You might have heard that oily beans are better for espresso but also that oily beans are bad for espresso machines and grinders. who’s right? Here’s what you need to know.
While it’s unlikely that the use of oily coffee beans will completely break an espresso machine or grinder, it does raise maintenance requirements considerably, especially for a grinder and espresso machines with built-in grinders. Slightly lighter roasted beans don’t have this problem.
Keep reading below to find out what goes wrong with oily beans exactly and what you can do about it.
Are Oily Beans Bad For An Espresso Machine?
Oily beans are an indication that the beans are very dark (over) roasted. This destroys the cell walls and lets the natural oils of coffee leak out. Oily beans are dark roasted beans and that’s what brews the espresso you know and love. But is that oil going to be a problem for your espresso machine?
Suggested: Are oily beans good for espresso?
Using oily beans in an espresso machine is not going to break it but it does raise the cleaning requirements quite a bit. You’ll have to clean the grinder and all the places the grounds reach more often. Some machines will be much more sensitive than others. This is largely because of the design which you can’t do much about.
Super-automatic espresso makers and grinders are the most sensitive to oily beans. Manual espresso machines are not too bothered by them.
Oily beans (Like the Illy ones on Amazon) are dark roasted beans and that’s what brews the espresso you know and love. But is that oil going to be a problem for your espresso machine?
Oily Beans in Grinders
Those oily beans could produce the taste you’re after. However, oily beans can potentially be a problem with your espresso grinder. The oils on the outside of the beans can combine with the fine coffee grounds you need for espresso and make a kind of sticky, muddy substance. This can clog up the teeth of a grinder and prevent other beans from being ground properly.
The beans can also stick together in some cases which can sometimes lead to the beans not being fed into the grinder properly.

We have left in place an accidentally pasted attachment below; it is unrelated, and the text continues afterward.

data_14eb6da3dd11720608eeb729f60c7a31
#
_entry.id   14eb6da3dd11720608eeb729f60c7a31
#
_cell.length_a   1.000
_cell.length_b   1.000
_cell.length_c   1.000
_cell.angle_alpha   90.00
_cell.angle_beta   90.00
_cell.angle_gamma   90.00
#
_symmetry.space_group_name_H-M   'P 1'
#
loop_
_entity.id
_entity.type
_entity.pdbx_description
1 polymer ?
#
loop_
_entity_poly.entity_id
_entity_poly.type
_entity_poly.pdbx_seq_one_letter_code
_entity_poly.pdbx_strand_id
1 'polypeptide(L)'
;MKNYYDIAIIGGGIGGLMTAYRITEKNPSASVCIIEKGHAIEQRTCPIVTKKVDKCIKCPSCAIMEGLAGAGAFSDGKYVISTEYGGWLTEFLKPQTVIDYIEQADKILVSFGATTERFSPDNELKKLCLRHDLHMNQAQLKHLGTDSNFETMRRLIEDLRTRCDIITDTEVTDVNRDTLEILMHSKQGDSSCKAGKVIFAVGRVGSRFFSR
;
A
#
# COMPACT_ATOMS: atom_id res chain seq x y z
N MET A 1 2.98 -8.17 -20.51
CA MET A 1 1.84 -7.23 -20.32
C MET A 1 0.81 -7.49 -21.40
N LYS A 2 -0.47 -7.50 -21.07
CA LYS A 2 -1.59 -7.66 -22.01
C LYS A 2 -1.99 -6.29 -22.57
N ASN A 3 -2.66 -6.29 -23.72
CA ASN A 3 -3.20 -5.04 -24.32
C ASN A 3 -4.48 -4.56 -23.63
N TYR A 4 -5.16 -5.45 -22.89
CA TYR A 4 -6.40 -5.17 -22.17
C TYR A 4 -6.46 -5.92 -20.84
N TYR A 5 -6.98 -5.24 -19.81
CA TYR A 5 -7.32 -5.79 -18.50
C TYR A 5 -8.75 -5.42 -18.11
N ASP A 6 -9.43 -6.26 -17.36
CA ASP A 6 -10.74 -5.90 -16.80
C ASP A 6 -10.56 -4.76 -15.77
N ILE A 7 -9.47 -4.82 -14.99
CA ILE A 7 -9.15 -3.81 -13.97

With other brewing methods where you need a coarser grind, this is less of an issue but for espresso, the beans have to be ground fine. The finer you grind the more likely your grinder is to get clogged because it creates that clay-like substance quicker. If you use oily beans, you’ll have to clean your grinder much more often.
Oily Beans in Automatic Espresso Machines
In a super-automatic espresso machine (one that fills the filter basket for you), oily beans can cause problems because the pathways the coffee grounds have to travel through can get sticky and clogged up by the muddy results of the oily beans. That means the filter doesn’t get filled with grounds anymore which means no or very bad coffee for you.
Often on automatic machines the whole unit with all the pathways can be taken out so it’s easy to wash but it’ll have to be done more often than with non-oily beans and can be a pain.
Of course, super-automatic espresso makers also have built-in grinders that can potentially foul as described above.
Manual machines don’t have a problem with oily beans because you have to fill the basket yourself. So while your grinder might have a little trouble, a separate, manual espresso machine will work fine since there are not many places where the grounds touch the machine, just the filter and those are pretty easy to clean.
What Type Of Beans Are Better For Espresso?
So if coffee beans with an oily exterior are better avoided, which type of beans are better for your espresso machine?
As always; it depends. If you like the taste those oily beans create, then go for very dark roasted beans and deal with the results. You can also use slightly lighter roasted beans that are less oily but require much less maintenance.
You should know that there are degrees of oiliness on beans. In general very dark roasted beans are oily but there will still be some oiliness on dark roasted beans. The oilier the beans are, the exponentially worse the problems get. So a light hint of oiliness is usually not a big problem.
Try some beans that are a little lighter (not light). Medium-dark to dark is good for espresso while usually not bean oily. You can’t really extract lightly roasted beans properly while making espresso unless you’ve got some very serious equipment.